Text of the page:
It’s funny that this story should rear its head again, considering some of the things I’ve been working on lately.  First off, I spent three days at Purdue at the end of July, at the Ackerman Colloquium themed “Educating for Citizenship in Digital and Synthetic Worlds: Privacy, Protection, and Participation.” It’s funny though that we didn’t talk much about issues such as net neutrality though. A large part of the conversation seemed to revolve around the use of games for teaching social studies, which is something I’m not entirely convinced of (yet).

Secondly, I’ve spent the last three weeks or so working on an NSF-funded project called Thinking With Data, a project designed to teach middle school kids data literacy across the curriculum (see NSF, this newspaper article  and this press release for more info). It’s an important project because, to quote  Andee Rubin from TERC:

We use data every day—to choose medications or health practices, to decide on a place to live, or to make judgments about education policy and practice. The newspapers and TV news are full of data about nutrition, side effects of popular drugs, and polls for current elections. Surely there is valuable information here, but how do you judge the reliability of what you read, see, or hear?  This is no trivial skill—and we are not preparing students to make these critical and subtle distinctions.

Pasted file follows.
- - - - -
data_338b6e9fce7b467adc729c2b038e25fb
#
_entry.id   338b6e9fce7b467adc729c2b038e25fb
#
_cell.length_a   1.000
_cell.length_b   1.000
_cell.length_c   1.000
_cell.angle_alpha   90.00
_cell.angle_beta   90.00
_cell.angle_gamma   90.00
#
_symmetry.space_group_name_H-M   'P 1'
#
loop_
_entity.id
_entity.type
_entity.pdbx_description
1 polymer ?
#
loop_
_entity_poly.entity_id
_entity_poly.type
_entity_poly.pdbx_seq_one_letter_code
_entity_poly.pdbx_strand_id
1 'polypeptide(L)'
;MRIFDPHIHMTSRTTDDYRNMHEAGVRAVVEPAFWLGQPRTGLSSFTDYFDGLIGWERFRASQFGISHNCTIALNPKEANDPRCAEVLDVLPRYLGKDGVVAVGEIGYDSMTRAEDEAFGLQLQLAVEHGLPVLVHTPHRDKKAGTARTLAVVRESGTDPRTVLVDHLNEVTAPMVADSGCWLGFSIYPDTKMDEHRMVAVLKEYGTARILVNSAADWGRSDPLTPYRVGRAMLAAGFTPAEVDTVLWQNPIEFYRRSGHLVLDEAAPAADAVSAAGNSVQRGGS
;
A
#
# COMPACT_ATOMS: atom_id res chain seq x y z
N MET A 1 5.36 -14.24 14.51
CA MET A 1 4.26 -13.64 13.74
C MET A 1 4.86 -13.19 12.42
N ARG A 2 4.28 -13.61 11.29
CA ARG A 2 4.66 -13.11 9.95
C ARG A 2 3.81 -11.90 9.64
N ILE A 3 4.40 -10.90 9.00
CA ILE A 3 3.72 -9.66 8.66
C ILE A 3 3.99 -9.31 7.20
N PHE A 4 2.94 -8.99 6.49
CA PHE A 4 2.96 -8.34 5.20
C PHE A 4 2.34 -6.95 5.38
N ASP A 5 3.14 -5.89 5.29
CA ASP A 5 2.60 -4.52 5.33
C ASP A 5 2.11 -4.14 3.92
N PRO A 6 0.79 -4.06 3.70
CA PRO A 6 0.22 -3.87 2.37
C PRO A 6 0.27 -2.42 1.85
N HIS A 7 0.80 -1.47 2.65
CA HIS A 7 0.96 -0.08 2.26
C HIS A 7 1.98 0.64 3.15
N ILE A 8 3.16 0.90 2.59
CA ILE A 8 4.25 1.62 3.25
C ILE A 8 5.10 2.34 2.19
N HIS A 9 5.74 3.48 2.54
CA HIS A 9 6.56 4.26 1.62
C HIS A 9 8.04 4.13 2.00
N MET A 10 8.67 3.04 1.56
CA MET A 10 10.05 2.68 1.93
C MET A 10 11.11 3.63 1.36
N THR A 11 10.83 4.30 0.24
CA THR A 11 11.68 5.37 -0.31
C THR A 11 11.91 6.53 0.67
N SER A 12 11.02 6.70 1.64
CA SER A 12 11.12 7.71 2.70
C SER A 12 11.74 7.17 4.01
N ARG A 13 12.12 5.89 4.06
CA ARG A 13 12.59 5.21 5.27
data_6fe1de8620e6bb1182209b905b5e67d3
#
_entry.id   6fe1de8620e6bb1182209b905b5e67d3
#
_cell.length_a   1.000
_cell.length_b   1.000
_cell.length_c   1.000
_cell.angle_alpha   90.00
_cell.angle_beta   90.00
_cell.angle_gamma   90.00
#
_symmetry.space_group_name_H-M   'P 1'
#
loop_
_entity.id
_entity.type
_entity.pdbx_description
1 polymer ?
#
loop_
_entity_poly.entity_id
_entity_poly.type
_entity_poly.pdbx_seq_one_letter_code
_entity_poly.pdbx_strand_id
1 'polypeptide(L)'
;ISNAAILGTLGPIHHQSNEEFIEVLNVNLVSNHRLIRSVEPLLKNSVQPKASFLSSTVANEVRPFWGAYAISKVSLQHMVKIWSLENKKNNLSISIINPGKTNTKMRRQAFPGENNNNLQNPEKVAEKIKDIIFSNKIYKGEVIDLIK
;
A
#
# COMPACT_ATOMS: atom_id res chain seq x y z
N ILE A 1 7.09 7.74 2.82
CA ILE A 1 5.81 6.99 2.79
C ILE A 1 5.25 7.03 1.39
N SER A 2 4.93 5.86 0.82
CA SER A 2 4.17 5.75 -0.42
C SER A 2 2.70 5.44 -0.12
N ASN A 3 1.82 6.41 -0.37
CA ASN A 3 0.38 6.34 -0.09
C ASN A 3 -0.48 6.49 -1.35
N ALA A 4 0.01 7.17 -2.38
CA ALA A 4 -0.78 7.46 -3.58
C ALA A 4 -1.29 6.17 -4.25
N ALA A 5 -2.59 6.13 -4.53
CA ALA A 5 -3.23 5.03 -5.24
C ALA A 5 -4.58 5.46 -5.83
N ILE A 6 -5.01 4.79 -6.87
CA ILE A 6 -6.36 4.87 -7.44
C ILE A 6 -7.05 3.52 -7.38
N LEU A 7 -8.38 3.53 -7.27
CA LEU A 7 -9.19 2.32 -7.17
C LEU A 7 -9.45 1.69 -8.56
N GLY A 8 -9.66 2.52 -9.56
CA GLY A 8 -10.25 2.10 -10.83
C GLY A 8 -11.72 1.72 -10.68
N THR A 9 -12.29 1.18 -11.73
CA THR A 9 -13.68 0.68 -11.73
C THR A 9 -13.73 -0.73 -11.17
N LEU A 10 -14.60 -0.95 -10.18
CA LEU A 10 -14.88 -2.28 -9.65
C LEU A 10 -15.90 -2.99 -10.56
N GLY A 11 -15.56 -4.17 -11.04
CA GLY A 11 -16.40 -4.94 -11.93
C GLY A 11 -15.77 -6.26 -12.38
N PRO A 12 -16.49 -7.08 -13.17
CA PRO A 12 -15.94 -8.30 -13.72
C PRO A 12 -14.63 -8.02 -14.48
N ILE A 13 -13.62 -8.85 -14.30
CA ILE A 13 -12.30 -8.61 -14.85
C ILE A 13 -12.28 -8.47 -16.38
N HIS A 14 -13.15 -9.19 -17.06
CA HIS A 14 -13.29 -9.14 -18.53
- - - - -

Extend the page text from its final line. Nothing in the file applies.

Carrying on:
What I’ve learned from our project so far is that, on average, kids’ data literacy skills are not very strong, and having an Internet that is not “neutral” will make matters only worse when it comes to teach youngsters how to judge data for what it’s really worth.

Feels good to be back. I can’t believe I haven’t blogged in almost two months. I have been lurking off and on though, and while I did take some time off, I worked most of the summer. Not sure yet how I’m going to get caught up with all of my feeds. I’m planning to focus my writing in the coming year on a couple of topics that have been of great interest to me: learning while mobile/mobile learning, and citizenship education and digital tools.

Image Credit: http://www.savetheinternet.com

K12 Online Conference: Call for Proposals

K-12 Online